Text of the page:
Death Camp on a Mini Skirt
Last week an Australian shopping website, Redbubble, was taken to task for selling merchandise adorned with images from the Nazi death camp, Auschwitz.
Redbubble’s website boasts that it produces, “Uncommon designs on awesome stuff - A shirt with an evil cat. A phone case with a galloping donut. A tote bag with a star-surfing astronaut. Whatever your thing, you can get art you love on super well made products”. Unfortunately, it seems that for some, “their thing” is to plaster symbols of mass murder on clothing items, handbags and cushions. Most chilling was a mini-skirt printed with the ovens that incinerated tens of thousands of Europe’s Jews. The perverse dissonance of symbols of death and murder on a garment representing youth and vitality was disturbing. The use of the death motif as a fashion statement is nothing new, nor the employment of shock factor as a marketing strategy. However, a generic skull and crossbones is one thing, a site of systematic murder of Jews is quite another.
While Redbubble moved quickly to remove the offending products when challenged by officials of Auschwitz Museum, that these items should ever have been deemed acceptable raises disturbing questions. The most charitable reading is that the creators of this objectionable merchandise were ignorant of the fact that over a million people were killed at Auschwitz, including 960,000 Jews, 74,000 Poles, 21,000 Roma and 15,000 Soviet prisoners of war and 10-15,000 other nationalities. Perhaps the merchandisers did not know about the medical experiments carried out on infants, twins and dwarfs, and forced sterilizations and castrations of adults.
Recent surveys reveal a general lack of knowledge or understanding of the events of the Holocaust. In a critique of current Holocaust education trends, Dr Catherine Chatterley, Adjunct Professor of History, University of Manitoba, raised the question, ‘How do we explain the apparent paradox of a culture that appears to be suffering from “Jewish Holocaust fatigue,” and yet knows very little about the history of this specific event and the pivotal role played by antisemitism in its conception and execution?’ She uses the example of the popular education tool, Anne Frank’s Diary, which provides a sanitised and limited view of the Holocaust, de-Judaizes the story, and in effect allows people to be exposed to the Holocaust and yet learn little of the detail of the history and nothing in particular about the problem of antisemitism. Chatterley argues that, ‘what we have produced in contemporary Western culture is a general conviction, ... that we have learned the “lessons of the Holocaust” when in fact few people outside the academic field know anything in particular about the Nazi Final Solution, its systematic destruction of Jewish Europe, and the nature and history of the antisemitism responsible for this catastrophe, which continues to evolve and is now in fact a global phenomenon.’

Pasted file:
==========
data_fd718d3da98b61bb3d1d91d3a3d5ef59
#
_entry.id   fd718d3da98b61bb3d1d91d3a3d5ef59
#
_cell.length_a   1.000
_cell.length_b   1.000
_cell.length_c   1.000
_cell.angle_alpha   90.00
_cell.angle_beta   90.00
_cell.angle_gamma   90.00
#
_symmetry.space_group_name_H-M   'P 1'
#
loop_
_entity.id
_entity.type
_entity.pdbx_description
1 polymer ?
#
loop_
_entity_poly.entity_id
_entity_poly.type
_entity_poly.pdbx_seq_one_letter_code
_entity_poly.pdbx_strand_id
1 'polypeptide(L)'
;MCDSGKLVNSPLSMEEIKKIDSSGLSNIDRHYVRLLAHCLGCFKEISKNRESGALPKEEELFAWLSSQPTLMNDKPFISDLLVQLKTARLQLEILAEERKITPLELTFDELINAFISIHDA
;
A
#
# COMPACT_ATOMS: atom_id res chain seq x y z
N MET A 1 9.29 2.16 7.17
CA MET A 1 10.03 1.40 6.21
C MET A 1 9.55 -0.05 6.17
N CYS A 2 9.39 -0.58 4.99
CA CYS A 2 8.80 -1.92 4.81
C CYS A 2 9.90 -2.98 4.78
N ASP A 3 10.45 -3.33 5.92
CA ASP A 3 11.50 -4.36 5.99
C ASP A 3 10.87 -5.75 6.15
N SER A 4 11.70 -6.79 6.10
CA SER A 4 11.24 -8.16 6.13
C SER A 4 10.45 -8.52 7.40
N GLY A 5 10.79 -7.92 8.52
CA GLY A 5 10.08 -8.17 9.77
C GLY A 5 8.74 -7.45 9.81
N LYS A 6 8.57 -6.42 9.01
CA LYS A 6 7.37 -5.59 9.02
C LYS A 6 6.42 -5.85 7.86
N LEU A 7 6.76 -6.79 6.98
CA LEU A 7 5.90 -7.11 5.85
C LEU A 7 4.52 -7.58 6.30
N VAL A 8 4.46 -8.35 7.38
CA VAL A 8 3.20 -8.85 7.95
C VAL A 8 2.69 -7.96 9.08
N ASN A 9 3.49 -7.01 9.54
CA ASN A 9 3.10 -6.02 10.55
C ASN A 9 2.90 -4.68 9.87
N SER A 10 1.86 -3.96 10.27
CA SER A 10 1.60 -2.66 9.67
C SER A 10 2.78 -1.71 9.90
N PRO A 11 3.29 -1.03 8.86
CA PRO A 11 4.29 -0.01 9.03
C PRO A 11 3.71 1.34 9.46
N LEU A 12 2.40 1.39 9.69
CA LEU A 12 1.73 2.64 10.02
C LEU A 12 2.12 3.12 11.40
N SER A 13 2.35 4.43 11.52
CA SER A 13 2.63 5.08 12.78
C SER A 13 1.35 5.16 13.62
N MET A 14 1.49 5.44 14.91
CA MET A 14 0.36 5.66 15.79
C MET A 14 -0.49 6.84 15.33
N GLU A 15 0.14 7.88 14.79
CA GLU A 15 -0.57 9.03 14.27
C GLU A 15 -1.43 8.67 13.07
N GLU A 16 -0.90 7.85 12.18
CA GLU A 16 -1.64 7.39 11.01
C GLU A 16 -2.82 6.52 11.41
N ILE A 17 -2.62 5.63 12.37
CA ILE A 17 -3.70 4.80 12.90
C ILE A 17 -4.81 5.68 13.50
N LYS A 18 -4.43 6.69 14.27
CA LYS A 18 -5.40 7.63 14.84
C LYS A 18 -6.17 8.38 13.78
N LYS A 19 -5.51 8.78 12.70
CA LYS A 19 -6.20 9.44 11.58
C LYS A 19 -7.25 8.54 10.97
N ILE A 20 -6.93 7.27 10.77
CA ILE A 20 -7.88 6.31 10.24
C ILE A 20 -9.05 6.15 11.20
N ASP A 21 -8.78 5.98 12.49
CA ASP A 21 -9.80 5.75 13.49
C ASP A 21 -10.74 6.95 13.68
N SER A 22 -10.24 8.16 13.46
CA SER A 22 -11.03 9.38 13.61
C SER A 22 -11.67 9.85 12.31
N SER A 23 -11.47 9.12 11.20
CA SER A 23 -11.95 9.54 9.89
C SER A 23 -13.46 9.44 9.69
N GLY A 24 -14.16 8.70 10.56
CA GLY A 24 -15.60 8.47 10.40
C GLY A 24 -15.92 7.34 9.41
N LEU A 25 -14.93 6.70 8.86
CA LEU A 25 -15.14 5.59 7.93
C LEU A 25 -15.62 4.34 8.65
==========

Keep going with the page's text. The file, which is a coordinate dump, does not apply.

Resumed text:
Perhaps we prefer to live in denial of the depth of evil animating Jew hatred. The incinerator printed on the mini-skirt was the final stage of a process which began with the marginalisation, discrimination and persecution of Jews under Nazi Germany, and became industrialised once the ‘final solution to the Jewish question’ was devised at the Wannsee Conference in 1942. This process of death started with the rounding up of Jews, confinement in ghettos until deportation on cattle trucks to the camp, selection for forced labour or for death. If appointed for death, they were deceived, believing they were entering showers that were in fact gas chambers. The gas killed about one third quickly. “The remainder staggered and began to scream, and struggle for air. The screaming soon change to the death rattle and in a few minutes all lay still”. (Testimony of Auschwitz commandant, Rudolf Hoss).1.
After the victims were killed, Sonderkommando prisoners dragged the corpses out of the gas chambers. They cut off the women’s hair and removed all metal dental work and jewelry. Then they burned the corpses in pits, on pyres, or in the crematorium furnaces. (Until September 1942, some were buried in mass graves; these corpses were burned from September to November 1942.) Bones that did not burn completely were ground to powder with pestles and then dumped, along with the ashes, in the rivers Soła and Vistula and in nearby ponds, or strewn in the fields as fertilizer, or used as landfill on uneven ground and in marshes.
The horrors of the gas chambers, the ovens, the processing of corpses and indeed the whole scheme devised by Hitler and the well educated Nazi elite is beyond comprehension. Not to mention the collaboration of many European countries and the relative silence of the rest of the world. Rather than soft-pedal the evil of the Holocaust, is it not better to at least attempt to face the reality of what occurred? Perhaps it is the failure to convey the true horror and inhumanity of the Holocaust that results in the grotesque exploitation of symbols of Jewish annihilation for commercial gain. While the mini-skirt may be a trite example, the worrying spectre of white supremacists openly parading on European and American streets, the murder of Jews in places of worship, the blatant denial of the Holocaust in much of the Muslim world and the increasing acceptance of antisemitism in political discourse, all suggest that the lessons of the Holocaust have not been learnt.
1. Michael Berenbaum, The World Must Know, The History of the Holocaust as Told in the United States Holocaust Memorial Museum, New York, Boston, 1993, p.139.